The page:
Armed guards are patrolling outside churches in Nigeria. Christians in Pakistan and Indonesia are cowering in fear. Why? Because it’s Christmastime.
Many Muslims take a dim view of Christmas at best, and at worst actively menace Christians celebrating it. This is a worldwide phenomenon. Sheikh Yahya Safi, the head imam of Australia’s largest mosque, summed up an all-too-common view when he warned in a fatwa Saturday that “disbelievers are trying to draw Muslims away from the straight path,” and that “a Muslim is neither allowed to celebrate the Christmas Day nor is he allowed to congratulate them.”
Likewise the chairman of Indonesia’s top organization of Muslim clerics declared: “It’s better if they don’t say ‘Merry Christmas.’ It’s still up for debate whether it’s halal or haram, so better steer clear of it. But you can say ‘Happy New Year.’”
The popular online fatwa site Islam QA of the influential Saudi cleric Muhammad Saleh al-Munajjid explains further: “It is not permissible to imitate the kuffaar [unbelievers] in any of their acts of worship, rituals or symbols, because the Prophet (blessings and peace of Allah be upon him) said: ‘Whoever imitates a people is one of them.’” Indeed, “it is haraam [forbidden] to imitate the disbelievers and that it is obligatory to differ from those who are doomed to Hell.”
As might be expected from a religion that expects its adherents to be the executors of the divine wrath in this world, these condemnations of Christmas and Christians, and prohibitions on giving good wishes or joining in the celebrations, sometimes metastasize into intimidation and open violence. The Qur’an, after all, says that the unbelievers’ works will come to naught in this world as well as in the next (cf. 3:22), and Muslims must ensure it by making the lives of the infidels as miserable as possible.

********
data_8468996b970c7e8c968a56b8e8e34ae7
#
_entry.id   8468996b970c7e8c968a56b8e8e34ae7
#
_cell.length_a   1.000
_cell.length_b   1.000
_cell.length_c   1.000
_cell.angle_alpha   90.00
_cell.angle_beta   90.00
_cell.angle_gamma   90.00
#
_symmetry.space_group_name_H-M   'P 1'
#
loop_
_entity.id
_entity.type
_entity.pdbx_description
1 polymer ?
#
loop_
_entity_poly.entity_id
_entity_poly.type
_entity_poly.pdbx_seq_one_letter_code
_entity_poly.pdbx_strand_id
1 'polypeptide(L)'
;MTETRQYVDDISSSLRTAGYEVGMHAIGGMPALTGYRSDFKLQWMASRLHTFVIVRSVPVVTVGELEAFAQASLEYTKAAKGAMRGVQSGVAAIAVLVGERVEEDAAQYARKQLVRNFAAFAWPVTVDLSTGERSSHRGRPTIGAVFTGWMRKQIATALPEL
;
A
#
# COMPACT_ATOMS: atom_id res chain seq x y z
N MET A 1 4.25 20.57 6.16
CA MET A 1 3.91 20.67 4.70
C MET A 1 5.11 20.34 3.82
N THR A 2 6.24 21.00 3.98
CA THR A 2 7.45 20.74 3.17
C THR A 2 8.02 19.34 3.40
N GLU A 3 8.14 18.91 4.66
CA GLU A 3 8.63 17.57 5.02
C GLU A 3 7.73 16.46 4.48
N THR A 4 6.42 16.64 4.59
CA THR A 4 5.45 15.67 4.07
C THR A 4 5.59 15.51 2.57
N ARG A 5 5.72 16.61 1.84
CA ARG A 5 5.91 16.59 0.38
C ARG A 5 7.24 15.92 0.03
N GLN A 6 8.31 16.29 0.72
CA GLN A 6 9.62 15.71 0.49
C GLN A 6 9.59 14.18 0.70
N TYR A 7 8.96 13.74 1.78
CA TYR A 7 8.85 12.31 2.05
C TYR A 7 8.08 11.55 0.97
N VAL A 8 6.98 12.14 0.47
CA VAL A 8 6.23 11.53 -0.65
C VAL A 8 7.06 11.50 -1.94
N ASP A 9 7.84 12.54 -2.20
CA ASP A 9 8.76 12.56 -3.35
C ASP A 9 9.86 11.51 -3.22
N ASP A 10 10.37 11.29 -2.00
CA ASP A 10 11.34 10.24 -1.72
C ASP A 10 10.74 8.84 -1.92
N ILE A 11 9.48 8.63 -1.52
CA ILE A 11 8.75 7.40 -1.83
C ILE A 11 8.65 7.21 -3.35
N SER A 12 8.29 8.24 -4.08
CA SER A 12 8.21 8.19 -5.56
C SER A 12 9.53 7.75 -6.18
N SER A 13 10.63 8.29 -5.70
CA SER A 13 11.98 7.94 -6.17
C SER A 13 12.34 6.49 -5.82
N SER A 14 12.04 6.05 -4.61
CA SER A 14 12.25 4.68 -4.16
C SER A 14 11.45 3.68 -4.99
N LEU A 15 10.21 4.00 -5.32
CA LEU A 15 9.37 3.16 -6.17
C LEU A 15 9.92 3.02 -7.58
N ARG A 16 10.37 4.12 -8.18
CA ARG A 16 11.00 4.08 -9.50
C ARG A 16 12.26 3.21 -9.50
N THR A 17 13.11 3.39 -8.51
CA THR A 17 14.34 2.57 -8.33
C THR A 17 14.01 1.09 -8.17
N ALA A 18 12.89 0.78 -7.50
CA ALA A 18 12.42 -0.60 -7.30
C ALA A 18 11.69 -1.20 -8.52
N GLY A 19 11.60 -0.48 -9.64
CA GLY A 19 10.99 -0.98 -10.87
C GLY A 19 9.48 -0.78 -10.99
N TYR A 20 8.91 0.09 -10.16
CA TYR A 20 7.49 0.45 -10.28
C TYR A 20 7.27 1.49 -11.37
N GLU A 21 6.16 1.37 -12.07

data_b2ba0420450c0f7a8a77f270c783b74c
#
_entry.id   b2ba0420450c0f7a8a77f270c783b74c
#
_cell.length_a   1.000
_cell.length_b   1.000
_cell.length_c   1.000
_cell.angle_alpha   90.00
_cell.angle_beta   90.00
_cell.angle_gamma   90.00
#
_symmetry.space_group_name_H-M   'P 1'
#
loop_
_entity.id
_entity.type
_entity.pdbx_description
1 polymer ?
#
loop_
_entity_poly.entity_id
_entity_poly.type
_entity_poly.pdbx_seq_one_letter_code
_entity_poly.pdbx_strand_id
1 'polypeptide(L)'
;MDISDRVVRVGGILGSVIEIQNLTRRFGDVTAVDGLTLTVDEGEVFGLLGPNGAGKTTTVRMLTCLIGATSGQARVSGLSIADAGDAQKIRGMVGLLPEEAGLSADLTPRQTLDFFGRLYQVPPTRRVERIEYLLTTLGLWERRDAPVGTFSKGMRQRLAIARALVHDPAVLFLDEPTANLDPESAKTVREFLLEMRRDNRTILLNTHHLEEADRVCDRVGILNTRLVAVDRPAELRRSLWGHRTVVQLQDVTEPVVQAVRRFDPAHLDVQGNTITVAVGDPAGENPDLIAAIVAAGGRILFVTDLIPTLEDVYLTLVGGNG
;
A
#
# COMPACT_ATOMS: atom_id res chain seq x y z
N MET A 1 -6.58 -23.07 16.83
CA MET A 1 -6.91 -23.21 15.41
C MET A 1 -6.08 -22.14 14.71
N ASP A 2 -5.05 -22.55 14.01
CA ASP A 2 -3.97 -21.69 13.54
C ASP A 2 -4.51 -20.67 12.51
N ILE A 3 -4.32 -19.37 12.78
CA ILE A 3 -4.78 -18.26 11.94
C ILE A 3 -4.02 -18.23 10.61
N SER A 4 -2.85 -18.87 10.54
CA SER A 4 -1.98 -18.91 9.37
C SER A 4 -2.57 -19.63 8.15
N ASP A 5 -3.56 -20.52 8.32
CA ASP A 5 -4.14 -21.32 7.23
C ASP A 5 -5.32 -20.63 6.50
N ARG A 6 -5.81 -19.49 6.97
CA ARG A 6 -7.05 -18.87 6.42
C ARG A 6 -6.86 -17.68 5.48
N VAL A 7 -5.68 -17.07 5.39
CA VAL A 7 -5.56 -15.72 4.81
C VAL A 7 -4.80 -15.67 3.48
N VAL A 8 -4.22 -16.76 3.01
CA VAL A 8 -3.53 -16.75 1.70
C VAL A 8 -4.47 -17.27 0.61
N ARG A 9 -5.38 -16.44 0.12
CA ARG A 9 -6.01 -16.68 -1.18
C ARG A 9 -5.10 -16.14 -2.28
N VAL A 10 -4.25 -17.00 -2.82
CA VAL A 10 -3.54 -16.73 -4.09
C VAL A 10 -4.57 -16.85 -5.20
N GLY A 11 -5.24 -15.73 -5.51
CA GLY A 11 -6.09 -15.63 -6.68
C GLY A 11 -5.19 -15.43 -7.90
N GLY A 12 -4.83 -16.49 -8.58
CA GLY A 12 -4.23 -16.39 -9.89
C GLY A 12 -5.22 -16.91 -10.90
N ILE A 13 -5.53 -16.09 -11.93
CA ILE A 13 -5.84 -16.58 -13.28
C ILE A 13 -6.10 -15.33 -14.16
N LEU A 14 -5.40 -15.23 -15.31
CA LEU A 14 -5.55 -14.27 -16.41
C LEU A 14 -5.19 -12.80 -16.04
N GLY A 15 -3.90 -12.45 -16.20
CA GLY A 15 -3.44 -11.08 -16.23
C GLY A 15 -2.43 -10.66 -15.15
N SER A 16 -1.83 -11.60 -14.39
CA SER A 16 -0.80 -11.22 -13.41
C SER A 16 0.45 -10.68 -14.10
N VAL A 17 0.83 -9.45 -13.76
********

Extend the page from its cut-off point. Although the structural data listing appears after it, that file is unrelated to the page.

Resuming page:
“Indonesia is supposed to be a free country, but it doesn’t feel that way, especially at Christmas,” said one Indonesian Christian who is a member of a church that Muslims first forced to close on Christmas day 2009, and which has remained so ever since. The congregation prays on the street outside the church, braving the Muslim mobs that have thrown stones, rotten eggs, and bags of urine at them.
Meanwhile in Nigeria the armed guards are patrolling around churches because of the threat of violence from the group known as the People Committed to the Propagation of the Prophet’s Teachings and Jihad, a.k.a. Boko Haram, or “Western Education is Sinful.” The group bombed churches during last year’s Christmas season, and has shown such indefatigable and fanatical hatred toward Christians that it will certainly do it again if it can.
Christians are also feeling threatened in Pakistan, where a series of blasphemy charges against Christians, including one against a teenage girl who was framed by a Muslim cleric, have left the nation’s Christian community feeling more embattled and isolated than ever. Epitomizing the desperate situation of the Christians in Pakistan was the October arrest of Christian Pastor Karama Patras. Patras was accused of blasphemy after explaining why Christians did not celebrate the Muslim feast of Eid al-Adha. Mosque loudspeakers blared: “Pastor Karma Patras is blasphemer and infidel liable to be killed” — whereupon a Muslim mob savagely beat and kicked him, and destroyed his home.
In that environment, one can understand why Pakistani Christians around Christmastime believe that it is best to keep their heads down and not celebrate too conspicuously.
Muslim intimidation and violence against Christians around Christmas is only an extension of the intimidation and violence Chrisitans increasingly suffer throughout the year. Yet these incidents have received only scant attention in the mainstream media. And not only the international media, but also the human rights establishment and the United Nations continue to take virtually no notice. In their conceptual framework only Westerners can do evil and Christians cannot possibly play the role of victim. The chimera of “Islamophobia” consumes their time, attention, and resources; after being so consumed with this fiction, what can be left over for the actual persecution of Christians?
And so for the all-too-real Christian victims of Muslim fanaticism and hatred in Islamic lands, it’s yet another quiet, hushed, precarious Christmas.